Headquarters and Headquarters Detachment (HHD), 7th Quartermaster Troop Transport Battalion was constituted on 17 June 1943 and was activated at Camp Livingston, Louisiana on 25 August 1943. The battalion was redesignated on 30 November 1943 as the HHD, 7th Quartermaster Battalion (Mobile). The 7th Battalion was inactivated 14 November 1945 at Ft. Leonard Wood, Missouri. For its participation in WWII the battalion received Campaign Participation credit for the Rhineland and Central Europe campaigns.
Quartermaster truck units were given to the Transportation Corps following World War II. While on inactive status, the 7th Battalion was redesignated and reorganized as the HHD, 7th Transportation Corps Truck Battalion on 1 August 1946. On 16 October 1952, the battalion was redesignated as the HHD, 7th Transportation Corps Truck Battalion and was allotted to the Regular Army. The 7th Battalion was again activated at Camp Atterbury, Indiana, on 17 November 1952.
The 7th Battalion was redesignated the HHD, 7th Transportation Battalion (Truck) at Fort Campbell, Kentucky on 25 June 1959. There it supported the 101st Airborne Division. The 86th Transportation Company was assigned to the battalion and on 17 October 1962, the advance party of the 151st Light Truck Company arrived from Fort Eustis, Virginia. On 24 October, the 151st Light Truck was transferred from the 27th Transportation Battalion to the 7th Battalion.1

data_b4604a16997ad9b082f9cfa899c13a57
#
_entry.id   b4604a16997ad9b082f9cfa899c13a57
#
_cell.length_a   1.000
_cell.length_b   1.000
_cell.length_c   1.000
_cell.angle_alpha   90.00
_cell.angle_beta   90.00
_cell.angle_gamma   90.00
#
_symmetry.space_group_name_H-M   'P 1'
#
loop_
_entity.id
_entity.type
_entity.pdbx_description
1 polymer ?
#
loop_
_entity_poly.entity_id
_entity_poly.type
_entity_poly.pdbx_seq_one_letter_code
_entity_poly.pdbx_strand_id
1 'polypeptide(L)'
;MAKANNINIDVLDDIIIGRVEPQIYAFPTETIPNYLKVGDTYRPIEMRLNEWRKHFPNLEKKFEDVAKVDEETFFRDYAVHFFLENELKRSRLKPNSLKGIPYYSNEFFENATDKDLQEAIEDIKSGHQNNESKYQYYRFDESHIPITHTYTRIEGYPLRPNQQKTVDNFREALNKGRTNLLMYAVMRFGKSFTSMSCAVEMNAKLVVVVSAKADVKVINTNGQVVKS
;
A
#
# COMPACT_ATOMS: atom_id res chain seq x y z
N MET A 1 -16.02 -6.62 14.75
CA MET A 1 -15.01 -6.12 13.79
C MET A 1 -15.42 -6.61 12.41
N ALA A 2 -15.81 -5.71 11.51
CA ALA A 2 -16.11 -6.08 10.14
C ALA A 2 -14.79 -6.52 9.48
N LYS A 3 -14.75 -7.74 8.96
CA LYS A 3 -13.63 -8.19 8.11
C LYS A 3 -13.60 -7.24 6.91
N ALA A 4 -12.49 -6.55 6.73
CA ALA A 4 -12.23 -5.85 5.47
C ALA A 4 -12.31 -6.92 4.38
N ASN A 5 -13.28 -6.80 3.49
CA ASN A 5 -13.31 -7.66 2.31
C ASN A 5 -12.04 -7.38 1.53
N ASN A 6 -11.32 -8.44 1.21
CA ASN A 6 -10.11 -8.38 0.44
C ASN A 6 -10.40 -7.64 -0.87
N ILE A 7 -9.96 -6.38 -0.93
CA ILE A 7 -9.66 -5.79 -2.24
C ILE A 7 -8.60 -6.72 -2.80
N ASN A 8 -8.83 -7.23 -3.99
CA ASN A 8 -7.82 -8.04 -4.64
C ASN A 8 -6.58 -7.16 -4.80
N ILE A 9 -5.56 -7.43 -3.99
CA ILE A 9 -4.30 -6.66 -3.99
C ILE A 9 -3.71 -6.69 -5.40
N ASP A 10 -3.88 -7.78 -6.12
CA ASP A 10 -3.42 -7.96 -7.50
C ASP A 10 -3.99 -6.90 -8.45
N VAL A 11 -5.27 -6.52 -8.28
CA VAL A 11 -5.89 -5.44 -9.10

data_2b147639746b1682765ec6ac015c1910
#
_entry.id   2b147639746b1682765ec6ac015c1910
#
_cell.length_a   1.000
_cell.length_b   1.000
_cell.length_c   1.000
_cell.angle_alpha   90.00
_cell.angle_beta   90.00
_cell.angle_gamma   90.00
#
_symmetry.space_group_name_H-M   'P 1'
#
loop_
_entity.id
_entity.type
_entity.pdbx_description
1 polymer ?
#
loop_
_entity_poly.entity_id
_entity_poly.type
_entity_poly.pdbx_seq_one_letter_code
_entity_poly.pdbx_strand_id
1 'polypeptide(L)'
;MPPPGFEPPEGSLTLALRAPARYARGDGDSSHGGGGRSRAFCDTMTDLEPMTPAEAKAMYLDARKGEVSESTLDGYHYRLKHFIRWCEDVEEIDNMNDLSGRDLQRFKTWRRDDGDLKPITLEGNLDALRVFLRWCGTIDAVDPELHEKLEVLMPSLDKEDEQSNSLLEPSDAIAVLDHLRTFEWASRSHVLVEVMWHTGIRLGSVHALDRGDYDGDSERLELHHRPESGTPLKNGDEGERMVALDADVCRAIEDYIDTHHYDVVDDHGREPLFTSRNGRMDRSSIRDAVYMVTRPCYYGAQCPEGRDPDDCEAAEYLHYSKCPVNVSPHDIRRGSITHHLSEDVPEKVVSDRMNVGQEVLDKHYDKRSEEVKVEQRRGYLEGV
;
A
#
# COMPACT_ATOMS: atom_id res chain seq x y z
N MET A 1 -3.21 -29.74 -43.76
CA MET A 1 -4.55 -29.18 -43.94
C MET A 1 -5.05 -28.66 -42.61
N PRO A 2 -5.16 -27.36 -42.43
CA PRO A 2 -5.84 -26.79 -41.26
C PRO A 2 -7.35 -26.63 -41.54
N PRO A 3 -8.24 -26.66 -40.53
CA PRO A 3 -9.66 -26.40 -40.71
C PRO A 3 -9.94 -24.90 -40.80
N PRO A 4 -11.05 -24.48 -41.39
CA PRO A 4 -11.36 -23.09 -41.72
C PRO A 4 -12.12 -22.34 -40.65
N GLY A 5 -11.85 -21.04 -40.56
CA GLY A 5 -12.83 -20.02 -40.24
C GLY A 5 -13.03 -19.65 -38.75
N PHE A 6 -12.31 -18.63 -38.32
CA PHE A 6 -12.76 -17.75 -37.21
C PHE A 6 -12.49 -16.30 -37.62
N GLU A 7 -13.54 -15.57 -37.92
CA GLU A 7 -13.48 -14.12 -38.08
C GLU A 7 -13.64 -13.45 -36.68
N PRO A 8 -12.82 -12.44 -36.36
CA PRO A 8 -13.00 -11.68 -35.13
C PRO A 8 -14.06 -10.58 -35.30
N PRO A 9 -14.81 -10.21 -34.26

A select number of soldiers from the 151st Light Truck were attached to the 86 Medium Truck Company and sent to Thailand for a training exercise on 31 May 1963. The bulk of the 151st went TDY at Fort Bragg with the 36th Battalion on July 22, 1963 and TDY to Germany October and November 1963.2
During 1964, the Fort Irwin supported Exercise DESERT STRIKE conducted by the US Strike Command. This large Army-Air Force exercise took place in a 12-million acre area of the Mojave Desert in California and Arizona centered on the Colorado River. The total Army troop participation was 89,788. The 86th Medium Truck deployed to Ludlow, California in support of the 1st and 2nd Battalions, 506th Airborne Infantry, which played the Opposing Force during Exercise DESERT STRIKE from June through July 1964.3